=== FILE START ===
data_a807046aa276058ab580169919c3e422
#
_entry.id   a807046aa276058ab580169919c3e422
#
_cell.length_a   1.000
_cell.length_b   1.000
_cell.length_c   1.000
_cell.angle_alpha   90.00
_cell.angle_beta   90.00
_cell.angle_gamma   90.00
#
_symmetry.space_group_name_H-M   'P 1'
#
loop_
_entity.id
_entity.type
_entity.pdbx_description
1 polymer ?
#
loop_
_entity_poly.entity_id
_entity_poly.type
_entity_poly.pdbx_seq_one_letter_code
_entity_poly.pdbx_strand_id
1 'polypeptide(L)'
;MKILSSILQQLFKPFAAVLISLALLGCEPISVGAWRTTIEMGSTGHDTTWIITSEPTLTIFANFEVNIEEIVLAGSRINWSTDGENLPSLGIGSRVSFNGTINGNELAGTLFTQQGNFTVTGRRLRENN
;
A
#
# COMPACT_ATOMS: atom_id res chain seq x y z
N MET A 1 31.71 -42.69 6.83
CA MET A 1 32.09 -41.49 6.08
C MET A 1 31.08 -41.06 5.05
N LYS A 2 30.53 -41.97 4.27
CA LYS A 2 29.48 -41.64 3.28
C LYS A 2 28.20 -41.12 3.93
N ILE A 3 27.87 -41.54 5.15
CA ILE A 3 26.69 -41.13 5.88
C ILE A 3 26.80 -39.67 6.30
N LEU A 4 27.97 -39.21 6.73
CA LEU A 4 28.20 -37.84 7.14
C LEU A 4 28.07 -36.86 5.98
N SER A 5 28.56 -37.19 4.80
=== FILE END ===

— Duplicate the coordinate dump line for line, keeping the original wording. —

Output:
data_a807046aa276058ab580169919c3e422
#
_entry.id   a807046aa276058ab580169919c3e422
#
_cell.length_a   1.000
_cell.length_b   1.000
_cell.length_c   1.000
_cell.angle_alpha   90.00
_cell.angle_beta   90.00
_cell.angle_gamma   90.00
#
_symmetry.space_group_name_H-M   'P 1'
#
loop_
_entity.id
_entity.type
_entity.pdbx_description
1 polymer ?
#
loop_
_entity_poly.entity_id
_entity_poly.type
_entity_poly.pdbx_seq_one_letter_code
_entity_poly.pdbx_strand_id
1 'polypeptide(L)'
;MKILSSILQQLFKPFAAVLISLALLGCEPISVGAWRTTIEMGSTGHDTTWIITSEPTLTIFANFEVNIEEIVLAGSRINWSTDGENLPSLGIGSRVSFNGTINGNELAGTLFTQQGNFTVTGRRLRENN
;
A
#
# COMPACT_ATOMS: atom_id res chain seq x y z
N MET A 1 31.71 -42.69 6.83
CA MET A 1 32.09 -41.49 6.08
C MET A 1 31.08 -41.06 5.05
N LYS A 2 30.53 -41.97 4.27
CA LYS A 2 29.48 -41.64 3.28
C LYS A 2 28.20 -41.12 3.93
N ILE A 3 27.87 -41.54 5.15
CA ILE A 3 26.69 -41.13 5.88
C ILE A 3 26.80 -39.67 6.30
N LEU A 4 27.97 -39.21 6.73
CA LEU A 4 28.20 -37.84 7.14
C LEU A 4 28.07 -36.86 5.98
N SER A 5 28.56 -37.19 4.80